Special Issue "Urban Water Accounting"

A special issue of Water (ISSN 2073-4441). This special issue belongs to the section "Urban Water Management".

Deadline for manuscript submissions: closed (25 September 2019).

Special Issue Editors

Prof. Dr. Dafang Fu
E-Mail Website
Guest Editor
School of Civil Engineering, Southeast University, Nanjing 210096, China
Interests: water and wastewater treatment; sponge cities; membrane technologies; LID technologies; stormwater and urban runoff treatment and management; sediment remediation
Special Issues and Collections in MDPI journals
Prof. Dr. Rajendra Prasad Singh
E-Mail Website
Guest Editor
School of Civil Engineering, Southeast University, Nanjing 210096, China
Tel. +86-025-83790757
Interests: sustainable urban water development; sustainable urban water systems: planning and design; low-impact development techniques; climate change; urban water management; eco-restoration
Special Issues and Collections in MDPI journals
Prof. Dr. Chris Zevenbergen
E-Mail Website
Guest Editor
1. Water Science and Engineering Department, IHE Delft, The Netherlands; 2. Faculty of Civil Engineering and Geosciences, Delft University of Technology, The Netherlands
Interests: flood resilience; urban planning; water management; disaster management; urban governance; climate adaptation

Special Issue Information

Dear colleagues,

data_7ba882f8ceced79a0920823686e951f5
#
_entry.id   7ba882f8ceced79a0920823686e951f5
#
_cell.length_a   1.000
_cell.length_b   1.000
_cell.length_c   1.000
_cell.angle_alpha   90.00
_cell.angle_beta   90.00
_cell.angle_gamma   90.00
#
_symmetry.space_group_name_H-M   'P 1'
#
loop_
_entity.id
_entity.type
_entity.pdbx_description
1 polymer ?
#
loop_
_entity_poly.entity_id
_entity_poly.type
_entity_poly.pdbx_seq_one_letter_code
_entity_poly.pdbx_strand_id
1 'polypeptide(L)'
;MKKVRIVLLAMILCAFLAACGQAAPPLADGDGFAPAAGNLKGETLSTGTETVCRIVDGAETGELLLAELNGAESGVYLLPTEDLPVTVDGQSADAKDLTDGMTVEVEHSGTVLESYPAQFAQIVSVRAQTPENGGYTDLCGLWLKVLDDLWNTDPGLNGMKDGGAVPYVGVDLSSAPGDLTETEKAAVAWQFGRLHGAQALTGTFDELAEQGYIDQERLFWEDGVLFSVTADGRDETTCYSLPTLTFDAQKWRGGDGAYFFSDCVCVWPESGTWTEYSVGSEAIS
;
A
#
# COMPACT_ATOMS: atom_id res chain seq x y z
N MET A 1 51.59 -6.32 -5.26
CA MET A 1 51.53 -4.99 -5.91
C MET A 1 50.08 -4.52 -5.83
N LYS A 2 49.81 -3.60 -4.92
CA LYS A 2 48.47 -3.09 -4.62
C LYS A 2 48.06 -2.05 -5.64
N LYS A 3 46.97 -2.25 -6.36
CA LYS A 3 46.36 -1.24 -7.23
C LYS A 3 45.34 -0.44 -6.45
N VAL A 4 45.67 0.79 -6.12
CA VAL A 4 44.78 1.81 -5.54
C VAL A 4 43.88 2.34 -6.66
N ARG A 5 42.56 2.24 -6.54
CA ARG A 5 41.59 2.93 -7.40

Urban water management remains an acute challenge for local authorities and urban planners, with one in four cities worldwide currently experiencing water insecurity due to geographical and economic factors, which is exacerbated by increasing urbanization, demographic growth, water scarcity, and climatic variability. Local authorities often lack the information and capacity to act.

At the same time, advances in hydrological modelling and remote sensing techniques and the development of cheaper and more robust sensors supporting new information services such as citizen observatories drive the development of numerous new applications in urban water management. These applications have the potential to provide data allowing to quantify water budgets in urban areas at high spatial and temporal resolution, referred to as urban water accounting. This information is needed, for instance, to assess the urban water footprint and the impact of blue-green infrastructure on local rainfall patterns and hydrology and to address many more urban water challenges that impact the overall liveability of cities often captured by the term sustainable urban water management.

Urban water accounting aims to improve our understanding of the urban water cycle. It pulls together information obtained from various sources including hydrological modelling, field measurements, and advanced remote sensing. The ultimate aim is to provide a new framework for designing and implementing options for urban water resource-efficiency and security. Hence, urban water accounting is not restricted to quantifying water budgets in urban areas; it also targets the expression of benefits, services, and risks from water in tangible terms.

This Special Issue is open to papers advancing the field or showing innovative applications in urban water accounting. We welcome papers that analyze the urban water cycle and/or address urban water scarcity and urban water excess in an integrated way and using the information sources mentioned above. We are also interested in papers that provide new insights into urban water footprint assessments and how to create and sustain efficient and sustainable urban water systems that incorporate multiple benefits across sectors (e.g., drinking water, wastewater, and surface water) into account.